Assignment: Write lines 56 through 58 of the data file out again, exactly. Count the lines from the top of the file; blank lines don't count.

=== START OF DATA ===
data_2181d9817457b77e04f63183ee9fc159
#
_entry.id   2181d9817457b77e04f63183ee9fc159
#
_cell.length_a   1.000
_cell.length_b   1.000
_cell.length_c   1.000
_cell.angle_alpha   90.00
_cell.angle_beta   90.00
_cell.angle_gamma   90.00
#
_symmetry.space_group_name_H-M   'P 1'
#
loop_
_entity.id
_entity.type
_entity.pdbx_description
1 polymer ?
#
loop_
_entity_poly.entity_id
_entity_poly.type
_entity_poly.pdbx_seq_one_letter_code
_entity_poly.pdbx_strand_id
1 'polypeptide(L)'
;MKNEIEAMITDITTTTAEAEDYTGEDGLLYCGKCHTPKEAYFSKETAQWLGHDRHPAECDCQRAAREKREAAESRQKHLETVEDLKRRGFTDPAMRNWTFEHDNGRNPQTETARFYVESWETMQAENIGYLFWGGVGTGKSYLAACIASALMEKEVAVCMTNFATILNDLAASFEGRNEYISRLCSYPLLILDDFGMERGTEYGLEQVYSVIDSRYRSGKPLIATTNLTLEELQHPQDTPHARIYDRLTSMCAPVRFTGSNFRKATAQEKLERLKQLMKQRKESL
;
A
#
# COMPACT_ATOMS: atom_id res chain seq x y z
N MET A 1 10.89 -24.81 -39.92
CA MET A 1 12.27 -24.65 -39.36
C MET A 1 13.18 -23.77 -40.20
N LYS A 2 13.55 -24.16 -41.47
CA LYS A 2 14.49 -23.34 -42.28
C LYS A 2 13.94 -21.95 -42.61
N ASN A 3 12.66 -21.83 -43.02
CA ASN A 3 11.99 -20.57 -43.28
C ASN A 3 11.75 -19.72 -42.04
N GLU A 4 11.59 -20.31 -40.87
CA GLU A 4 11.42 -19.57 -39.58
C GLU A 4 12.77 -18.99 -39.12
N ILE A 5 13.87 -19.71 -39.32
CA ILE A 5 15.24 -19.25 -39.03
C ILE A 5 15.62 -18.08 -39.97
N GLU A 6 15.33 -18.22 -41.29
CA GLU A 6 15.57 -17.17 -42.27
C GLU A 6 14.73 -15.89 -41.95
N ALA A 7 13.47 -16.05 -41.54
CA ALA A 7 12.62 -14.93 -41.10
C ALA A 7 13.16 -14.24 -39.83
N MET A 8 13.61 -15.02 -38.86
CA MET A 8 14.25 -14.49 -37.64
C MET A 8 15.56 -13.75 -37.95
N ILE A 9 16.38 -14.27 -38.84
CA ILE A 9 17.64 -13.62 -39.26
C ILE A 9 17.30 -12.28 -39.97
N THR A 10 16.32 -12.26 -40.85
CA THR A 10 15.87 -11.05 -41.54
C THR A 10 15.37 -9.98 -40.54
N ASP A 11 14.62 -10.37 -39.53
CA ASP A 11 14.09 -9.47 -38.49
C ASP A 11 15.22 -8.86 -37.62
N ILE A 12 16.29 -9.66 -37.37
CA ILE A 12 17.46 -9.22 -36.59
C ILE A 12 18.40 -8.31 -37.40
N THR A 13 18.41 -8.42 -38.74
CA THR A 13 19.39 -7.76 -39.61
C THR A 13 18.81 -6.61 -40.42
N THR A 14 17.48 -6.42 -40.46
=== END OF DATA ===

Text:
CA ILE A 9 17.64 -13.62 -39.26
C ILE A 9 17.30 -12.28 -39.97
N THR A 10 16.32 -12.26 -40.85